*UPDATE* Psychological Effects of Heart Rate Monitor Use Study

12/21/2010: Preliminary results were reported at Indoor Cycle Instructor in October 2010. Manuscript in preparation. Once published, results will be made available on this site and at ICI.

Sunday, April 27, 2008

"Prehabilitation" to avoid muscle imbalances!

I try to learn something from any unfortunate experience I go through, both psychologically and physically -- that's just the way I (try to) roll. Tearing my hip flexor, as it turns out, has been a most fascinating experience -- a true crash course in the intricacies of muscular anatomy. I've learned a ton, which I can now share with you...

First, some background: Simplified, we have two kinds of muscles -- ones that mobilize, ones that stabilize. The "mobilizers" are the ones that produce rapid/powerful motion at high force (but lack endurance) -- and over time and with repeated use, they tend to shorten and tighten. The "stabilizers" work against gravity and support the body in a given posture. These "stabilizers" tend to become weak and lengthen (which is bad for "stabilizers") over time. Ideally, "mobilizers" and "stabilizers" work together to both move and stabilize -- which is how they start out. But sometimes, "mobilizers" can actually interfere with "stabilizers" -- and can actually attempt to stabilize on their own. When "mobilizers" start to do all the work (both mobilizing and stabilizing... and perform neither particularly well!), that's how we get muscle imbalances.

How does this play out in cycling? Our tight quads and even-tighter hip flexors pull the pelvis forward (tilting slightly), which sets off a whole slew of other imbalances.
* Pelvic tilt --> increased arching of lower back
* Arched lower back --> overloads muscles of lumbar spine; lengthens/weakens the abdominals
* Weaked abdominals --> can't support our body weight, compensation occurs with upper body and hips (which is how we started this mess in the first place...)

Meanwhile, these overactive "mobilizers" quads/hip flexors are also inhibiting the action of the glutes as "stabilizers." The glutes are a major stabilizers of the pelvic region, and are supposed to be the muscle that extends the hip. Yet, with tightness and overaction of the opposing hip flexors, the glutes can become weak and underactive.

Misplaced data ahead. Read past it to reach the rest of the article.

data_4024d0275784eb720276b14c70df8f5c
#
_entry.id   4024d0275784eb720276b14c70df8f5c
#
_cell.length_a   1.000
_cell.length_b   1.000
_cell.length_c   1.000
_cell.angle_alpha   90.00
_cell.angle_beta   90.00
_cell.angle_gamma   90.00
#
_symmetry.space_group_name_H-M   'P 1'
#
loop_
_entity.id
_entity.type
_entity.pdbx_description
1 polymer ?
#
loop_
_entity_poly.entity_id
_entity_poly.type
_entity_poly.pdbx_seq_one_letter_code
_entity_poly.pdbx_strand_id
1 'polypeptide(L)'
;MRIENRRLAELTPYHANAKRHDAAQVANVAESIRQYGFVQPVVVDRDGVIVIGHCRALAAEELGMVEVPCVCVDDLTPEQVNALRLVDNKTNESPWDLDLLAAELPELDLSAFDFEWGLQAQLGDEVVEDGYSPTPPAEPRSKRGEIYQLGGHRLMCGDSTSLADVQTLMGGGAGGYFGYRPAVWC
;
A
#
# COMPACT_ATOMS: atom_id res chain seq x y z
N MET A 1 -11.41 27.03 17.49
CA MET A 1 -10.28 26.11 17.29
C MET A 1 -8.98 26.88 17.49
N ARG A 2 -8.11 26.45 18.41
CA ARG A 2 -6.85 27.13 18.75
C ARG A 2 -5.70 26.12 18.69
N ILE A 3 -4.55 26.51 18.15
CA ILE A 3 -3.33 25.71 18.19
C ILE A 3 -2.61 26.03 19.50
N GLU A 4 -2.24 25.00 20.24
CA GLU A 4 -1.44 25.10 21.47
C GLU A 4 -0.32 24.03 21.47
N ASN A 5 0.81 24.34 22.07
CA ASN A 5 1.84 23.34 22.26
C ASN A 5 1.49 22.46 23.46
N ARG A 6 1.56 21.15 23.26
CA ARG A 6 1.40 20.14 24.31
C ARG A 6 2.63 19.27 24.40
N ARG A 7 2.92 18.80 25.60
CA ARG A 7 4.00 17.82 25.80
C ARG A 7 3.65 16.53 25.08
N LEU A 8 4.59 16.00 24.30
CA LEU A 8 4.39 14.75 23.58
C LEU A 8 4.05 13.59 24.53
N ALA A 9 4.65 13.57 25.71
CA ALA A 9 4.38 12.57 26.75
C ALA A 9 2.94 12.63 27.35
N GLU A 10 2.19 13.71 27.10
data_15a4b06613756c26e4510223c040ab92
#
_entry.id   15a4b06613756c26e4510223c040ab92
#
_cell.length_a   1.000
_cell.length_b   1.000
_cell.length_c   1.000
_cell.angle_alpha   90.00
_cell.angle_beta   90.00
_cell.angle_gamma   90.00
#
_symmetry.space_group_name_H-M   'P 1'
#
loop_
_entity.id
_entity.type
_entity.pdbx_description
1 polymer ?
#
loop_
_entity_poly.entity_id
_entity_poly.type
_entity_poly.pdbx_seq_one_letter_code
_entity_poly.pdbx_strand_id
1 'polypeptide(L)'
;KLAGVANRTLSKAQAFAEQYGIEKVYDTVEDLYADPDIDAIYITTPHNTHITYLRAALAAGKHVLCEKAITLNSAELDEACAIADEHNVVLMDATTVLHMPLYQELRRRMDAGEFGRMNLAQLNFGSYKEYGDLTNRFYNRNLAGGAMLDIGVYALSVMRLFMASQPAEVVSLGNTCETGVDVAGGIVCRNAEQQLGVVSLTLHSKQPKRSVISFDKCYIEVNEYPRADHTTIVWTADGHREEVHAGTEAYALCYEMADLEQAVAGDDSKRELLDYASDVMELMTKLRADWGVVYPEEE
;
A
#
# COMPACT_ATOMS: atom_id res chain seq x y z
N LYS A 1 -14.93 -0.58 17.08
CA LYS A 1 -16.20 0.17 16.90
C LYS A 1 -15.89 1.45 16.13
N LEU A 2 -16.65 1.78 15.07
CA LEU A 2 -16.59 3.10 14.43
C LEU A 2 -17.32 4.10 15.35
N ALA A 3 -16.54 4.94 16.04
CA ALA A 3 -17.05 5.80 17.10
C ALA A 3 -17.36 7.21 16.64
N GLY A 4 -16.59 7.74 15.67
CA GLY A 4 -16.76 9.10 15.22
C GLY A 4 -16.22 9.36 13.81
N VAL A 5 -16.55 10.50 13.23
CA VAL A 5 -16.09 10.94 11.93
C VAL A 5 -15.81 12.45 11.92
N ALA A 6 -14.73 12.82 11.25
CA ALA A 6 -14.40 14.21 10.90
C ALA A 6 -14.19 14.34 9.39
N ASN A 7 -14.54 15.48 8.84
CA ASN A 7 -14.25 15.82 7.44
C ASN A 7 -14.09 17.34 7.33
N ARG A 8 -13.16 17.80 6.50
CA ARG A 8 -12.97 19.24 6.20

* Weak/underactive glutes --> hamstrings must pick up the slack to compensate
* Overworked hamstrings --> tight hamstrings --> hamstring/lower back pain!

What's compensation, you ask? When the hip flexors, for example, are shortened/tight/inflamed from overuse, some of our other muscles "step up to help" -- and they're not particularly good at doing the original muscles' jobs. Our quads tend to be more developed than the hamstrings -- so instead of pulling up with our hamstrings, we try to push down with the quads... and we get hurt. Our glutes/core tend to be weaker than our hip flexors, so we use our tight hips to stabilize our body over the saddle... rendering them even tighter/shorter.

In my case, for example, when my hip flexor didn't feel like 'coming out to play,' I suddenly started to experience pain and spasms in my quadricep, calf, and even my knee. Compensation injuries, all of them -- and muscle imbalances can result in injuries far more serious than mine!

This can also happen with the upper body, too. When we ride, we have a rounded upper back (we're supposed to, at least...).
*Rounded upper back --> shoulder blades raise and pull back --> chest muscles/upper trapezius get tight
* Tight chest muscles/upper traps --> leave shoulders hiked up/forward (which is why I often coach you more than 10x per class with "shoulders rolled back and down!" -- to counteract that natural tendency!)
and also --> weaken the mid-back/scapula stabilizing muscles and cause neck tension/pain!

If there were ONE posture criticism that I think I'd make for 85% of my 250+ students, it's the head. Head should be in line with your spine -- looking down, but with your chin off the chest. When you tilt the head hanging downwards even a little bit, it shifts the distribution of the head's weight so that the seven vertebrae in the cervical spine are NOT supporting the head evenly; rather, the vertebrae at the base of the neck are rudely taxed with far more force. This leads to calcium deposits and even arthritic symptoms in the spine -- not to mention tightness of the neck flexors and weakening of the neck extensors. Undue stress on the muscles of the back of the neck commonly causes neck pain and headaches!


So, now that we've covered how we GET muscle imbalances -- how do we prevent them, you ask? Let me introduce the concept of "PREHABILITATION" -- the steps to take to prevent injuries from happening, before they happen. The three things you should keep in mind are as follows:
1) Make sure you are using proper technique in the first place. Sometimes ineffective techniques are obvious -- when I see them, I correct them. Sometimes, however, they are more subtle. If you are in doubt, come talk to me before class and I'll pay very close attention to your technique...
2) STRETCH. STRETCH. STRETCH. STREEEEEEEEEEEEEEEEEEEEEETCH. (Hint: the cool-down stretching at the end of class is totally totally insufficient!)
3) Strength-training! We need to strengthen the glutes (not just the "gluteus maximus" on the backside - but the "gluteus medius" in particular... that's the one on the side, a prime stabilizer that gets long and weak!) and the hamstrings. We need to strengthen the core muscles. Strength-training makes us better cyclists... and keeps us safe!

Email me if you have any questions... melspin@gmail.com.

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